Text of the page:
Tens years ago, compared to when I was writing this chapter in April 2003, Ethernet technology was just getting to the point that 10BASE-T networks were becoming common. Those networks shared 10 Mbps between all devices. On the horizon at that time was the promise of Ethernet switching, with which you could actually have 10 Mbps on each port of the switch.
Ethernet has gone from being one of many competing LAN technologies, with several competitors, to the king of the LAN in 10 years. With "10 Gig E," as it is commonly called, Ethernet has increased its speed a thousandfold in 10 years and has won the war in terms of LAN technologies. Just as the last 10 years have seen the emergence of TCP/IP as the most prolific Layer 3 protocol, Ethernet has become the most prolific Layer 1 and Layer 2 LAN standard.
10 Gig Ethernet, defined in IEEE 802.3ae, runs at 10 Gbps—it would be poorly named if not! It uses the same 802.3 MAC and 802.2 LLC as the other types of Ethernet. But it does have some differences with the other types:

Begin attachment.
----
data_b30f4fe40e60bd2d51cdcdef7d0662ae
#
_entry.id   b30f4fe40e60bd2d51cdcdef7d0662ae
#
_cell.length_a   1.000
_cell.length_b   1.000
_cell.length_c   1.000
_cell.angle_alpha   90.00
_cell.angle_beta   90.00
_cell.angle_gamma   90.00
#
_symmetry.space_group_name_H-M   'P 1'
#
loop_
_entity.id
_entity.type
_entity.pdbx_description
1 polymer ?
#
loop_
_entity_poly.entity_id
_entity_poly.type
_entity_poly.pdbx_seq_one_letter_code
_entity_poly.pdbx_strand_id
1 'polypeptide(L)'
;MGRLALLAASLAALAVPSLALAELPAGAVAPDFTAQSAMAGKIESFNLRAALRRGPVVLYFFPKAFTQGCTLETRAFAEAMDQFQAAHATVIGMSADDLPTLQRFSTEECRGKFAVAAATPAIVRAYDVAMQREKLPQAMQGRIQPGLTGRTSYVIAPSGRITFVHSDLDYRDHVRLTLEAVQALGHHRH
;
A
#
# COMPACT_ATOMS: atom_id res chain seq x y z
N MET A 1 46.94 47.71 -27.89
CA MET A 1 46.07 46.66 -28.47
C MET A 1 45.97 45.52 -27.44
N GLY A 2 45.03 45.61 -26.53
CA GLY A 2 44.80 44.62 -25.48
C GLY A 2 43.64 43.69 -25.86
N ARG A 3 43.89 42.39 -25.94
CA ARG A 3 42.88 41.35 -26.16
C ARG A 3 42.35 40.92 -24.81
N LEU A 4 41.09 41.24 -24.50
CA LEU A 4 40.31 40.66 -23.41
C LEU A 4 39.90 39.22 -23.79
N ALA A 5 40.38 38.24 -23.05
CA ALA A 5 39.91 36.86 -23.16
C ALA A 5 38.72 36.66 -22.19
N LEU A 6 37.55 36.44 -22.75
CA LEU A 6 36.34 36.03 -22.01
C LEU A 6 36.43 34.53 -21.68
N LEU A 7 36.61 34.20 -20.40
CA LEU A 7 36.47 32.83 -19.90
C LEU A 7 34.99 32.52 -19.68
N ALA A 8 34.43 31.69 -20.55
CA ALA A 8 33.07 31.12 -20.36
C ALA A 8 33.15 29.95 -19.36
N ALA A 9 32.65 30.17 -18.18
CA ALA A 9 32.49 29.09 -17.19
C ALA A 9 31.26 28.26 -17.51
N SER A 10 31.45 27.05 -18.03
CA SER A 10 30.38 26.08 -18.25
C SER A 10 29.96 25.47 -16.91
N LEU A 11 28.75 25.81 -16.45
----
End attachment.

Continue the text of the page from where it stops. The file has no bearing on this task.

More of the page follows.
■ It allows only a point-to-point topology because it is intended for connectivity between switching devices.
■ It allows only full-duplex communication.
■ It specifies only optical fiber—no copper cabling. (Support for copper wiring might be added later.)
It will be a while before 10 Gig E becomes a cost-effective alternative for the wiring closet, but it is becoming a part of high-speed core enterprise networks already. Also, 10 Gig E has some very interesting applications for service providers as a trunking mechanism between switching locations. And with support for 10 Gig E using SM fiber for up to 40 km, 10 Gig E might help Ethernet continue its movement from a LAN technology into the WAN arena.
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